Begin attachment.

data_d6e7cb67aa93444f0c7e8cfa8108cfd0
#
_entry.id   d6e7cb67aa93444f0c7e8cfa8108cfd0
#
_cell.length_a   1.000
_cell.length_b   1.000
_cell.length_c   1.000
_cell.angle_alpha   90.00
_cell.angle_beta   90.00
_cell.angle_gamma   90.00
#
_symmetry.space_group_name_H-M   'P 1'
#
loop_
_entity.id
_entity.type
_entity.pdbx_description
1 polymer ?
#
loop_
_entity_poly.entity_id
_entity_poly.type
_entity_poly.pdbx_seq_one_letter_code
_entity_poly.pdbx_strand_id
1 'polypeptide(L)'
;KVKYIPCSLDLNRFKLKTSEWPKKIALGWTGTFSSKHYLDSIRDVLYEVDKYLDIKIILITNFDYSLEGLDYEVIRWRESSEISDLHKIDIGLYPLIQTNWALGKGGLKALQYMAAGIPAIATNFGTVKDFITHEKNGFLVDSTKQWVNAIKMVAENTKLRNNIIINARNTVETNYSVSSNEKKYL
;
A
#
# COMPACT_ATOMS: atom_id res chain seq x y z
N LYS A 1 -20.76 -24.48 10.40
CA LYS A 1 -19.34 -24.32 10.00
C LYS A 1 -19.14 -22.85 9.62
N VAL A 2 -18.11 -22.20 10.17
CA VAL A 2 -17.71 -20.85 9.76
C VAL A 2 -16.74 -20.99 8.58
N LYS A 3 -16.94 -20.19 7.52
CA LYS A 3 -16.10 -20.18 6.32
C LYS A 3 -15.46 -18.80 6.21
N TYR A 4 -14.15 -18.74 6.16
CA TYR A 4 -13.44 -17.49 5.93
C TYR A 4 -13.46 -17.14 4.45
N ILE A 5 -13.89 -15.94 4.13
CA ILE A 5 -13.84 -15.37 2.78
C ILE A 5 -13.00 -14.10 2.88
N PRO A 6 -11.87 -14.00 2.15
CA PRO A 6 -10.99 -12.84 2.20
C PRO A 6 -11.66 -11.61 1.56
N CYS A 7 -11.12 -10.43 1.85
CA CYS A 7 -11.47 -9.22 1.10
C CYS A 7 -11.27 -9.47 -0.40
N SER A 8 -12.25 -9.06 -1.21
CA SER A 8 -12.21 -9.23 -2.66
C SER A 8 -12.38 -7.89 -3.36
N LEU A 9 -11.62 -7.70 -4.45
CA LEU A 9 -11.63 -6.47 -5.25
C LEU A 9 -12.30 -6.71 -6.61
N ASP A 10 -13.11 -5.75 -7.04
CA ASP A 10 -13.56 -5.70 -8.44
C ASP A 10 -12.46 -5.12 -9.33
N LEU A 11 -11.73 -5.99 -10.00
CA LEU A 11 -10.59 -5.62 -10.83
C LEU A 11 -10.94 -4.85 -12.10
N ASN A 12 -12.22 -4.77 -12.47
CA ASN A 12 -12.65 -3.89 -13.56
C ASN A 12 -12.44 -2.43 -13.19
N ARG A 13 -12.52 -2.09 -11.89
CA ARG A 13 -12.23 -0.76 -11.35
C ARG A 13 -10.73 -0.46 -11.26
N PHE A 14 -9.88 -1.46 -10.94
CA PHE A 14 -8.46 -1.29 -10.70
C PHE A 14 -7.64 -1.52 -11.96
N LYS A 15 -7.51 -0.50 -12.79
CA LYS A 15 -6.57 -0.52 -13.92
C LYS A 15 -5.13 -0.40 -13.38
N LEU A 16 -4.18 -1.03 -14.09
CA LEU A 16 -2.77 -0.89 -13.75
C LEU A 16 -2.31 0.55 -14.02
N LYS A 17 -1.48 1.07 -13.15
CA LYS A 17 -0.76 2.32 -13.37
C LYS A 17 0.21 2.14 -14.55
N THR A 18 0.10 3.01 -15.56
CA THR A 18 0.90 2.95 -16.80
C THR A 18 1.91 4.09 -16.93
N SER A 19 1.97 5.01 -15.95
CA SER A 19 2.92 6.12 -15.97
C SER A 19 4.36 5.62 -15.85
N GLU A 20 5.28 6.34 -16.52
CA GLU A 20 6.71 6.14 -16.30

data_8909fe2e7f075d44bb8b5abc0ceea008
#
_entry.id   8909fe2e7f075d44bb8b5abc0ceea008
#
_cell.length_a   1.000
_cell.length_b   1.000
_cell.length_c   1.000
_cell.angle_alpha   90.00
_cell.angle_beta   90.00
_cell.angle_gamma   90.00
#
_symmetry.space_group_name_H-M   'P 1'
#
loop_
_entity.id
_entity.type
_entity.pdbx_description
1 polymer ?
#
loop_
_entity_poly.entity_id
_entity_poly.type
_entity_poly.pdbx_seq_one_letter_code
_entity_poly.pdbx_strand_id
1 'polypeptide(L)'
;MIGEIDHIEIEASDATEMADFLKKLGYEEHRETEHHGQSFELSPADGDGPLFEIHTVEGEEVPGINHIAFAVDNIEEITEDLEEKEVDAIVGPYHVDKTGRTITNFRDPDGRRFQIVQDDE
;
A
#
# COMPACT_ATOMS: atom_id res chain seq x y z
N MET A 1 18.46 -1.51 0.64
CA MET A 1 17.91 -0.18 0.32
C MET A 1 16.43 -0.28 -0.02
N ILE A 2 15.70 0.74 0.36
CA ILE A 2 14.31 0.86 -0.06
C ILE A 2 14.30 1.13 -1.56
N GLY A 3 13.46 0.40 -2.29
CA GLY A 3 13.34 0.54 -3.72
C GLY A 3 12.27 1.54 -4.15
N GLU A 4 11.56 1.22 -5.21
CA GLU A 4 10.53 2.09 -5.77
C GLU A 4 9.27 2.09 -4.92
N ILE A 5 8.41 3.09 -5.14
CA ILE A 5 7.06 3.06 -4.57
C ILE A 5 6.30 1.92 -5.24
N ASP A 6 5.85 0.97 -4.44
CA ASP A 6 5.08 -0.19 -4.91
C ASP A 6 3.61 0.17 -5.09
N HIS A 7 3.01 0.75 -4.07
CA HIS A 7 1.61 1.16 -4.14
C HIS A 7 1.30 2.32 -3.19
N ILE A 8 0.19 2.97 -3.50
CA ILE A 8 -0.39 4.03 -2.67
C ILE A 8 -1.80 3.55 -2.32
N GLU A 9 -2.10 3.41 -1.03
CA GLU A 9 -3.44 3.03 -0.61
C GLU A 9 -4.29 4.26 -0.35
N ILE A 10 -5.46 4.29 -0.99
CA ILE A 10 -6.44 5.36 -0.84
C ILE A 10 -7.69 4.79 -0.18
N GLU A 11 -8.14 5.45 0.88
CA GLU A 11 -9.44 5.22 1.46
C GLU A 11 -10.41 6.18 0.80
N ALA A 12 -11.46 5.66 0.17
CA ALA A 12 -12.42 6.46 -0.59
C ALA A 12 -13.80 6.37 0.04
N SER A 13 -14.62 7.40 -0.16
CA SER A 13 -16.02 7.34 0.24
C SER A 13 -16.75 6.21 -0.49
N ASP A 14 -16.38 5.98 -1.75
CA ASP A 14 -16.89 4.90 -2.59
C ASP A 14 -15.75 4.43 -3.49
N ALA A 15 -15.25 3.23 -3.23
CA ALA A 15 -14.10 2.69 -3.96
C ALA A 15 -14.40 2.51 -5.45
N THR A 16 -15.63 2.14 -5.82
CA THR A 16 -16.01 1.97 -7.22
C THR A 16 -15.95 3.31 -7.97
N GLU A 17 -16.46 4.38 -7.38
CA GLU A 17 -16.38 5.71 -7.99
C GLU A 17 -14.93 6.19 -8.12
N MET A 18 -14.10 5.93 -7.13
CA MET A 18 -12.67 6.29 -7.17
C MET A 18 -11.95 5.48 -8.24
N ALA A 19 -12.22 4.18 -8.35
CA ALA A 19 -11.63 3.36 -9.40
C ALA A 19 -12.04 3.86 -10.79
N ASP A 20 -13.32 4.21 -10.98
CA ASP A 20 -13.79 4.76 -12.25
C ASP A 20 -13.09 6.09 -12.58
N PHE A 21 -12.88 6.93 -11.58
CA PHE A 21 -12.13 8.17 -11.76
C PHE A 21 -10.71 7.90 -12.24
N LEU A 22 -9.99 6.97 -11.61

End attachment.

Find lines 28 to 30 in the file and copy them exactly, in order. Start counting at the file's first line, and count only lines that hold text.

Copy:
A
#
# COMPACT_ATOMS: atom_id res chain seq x y z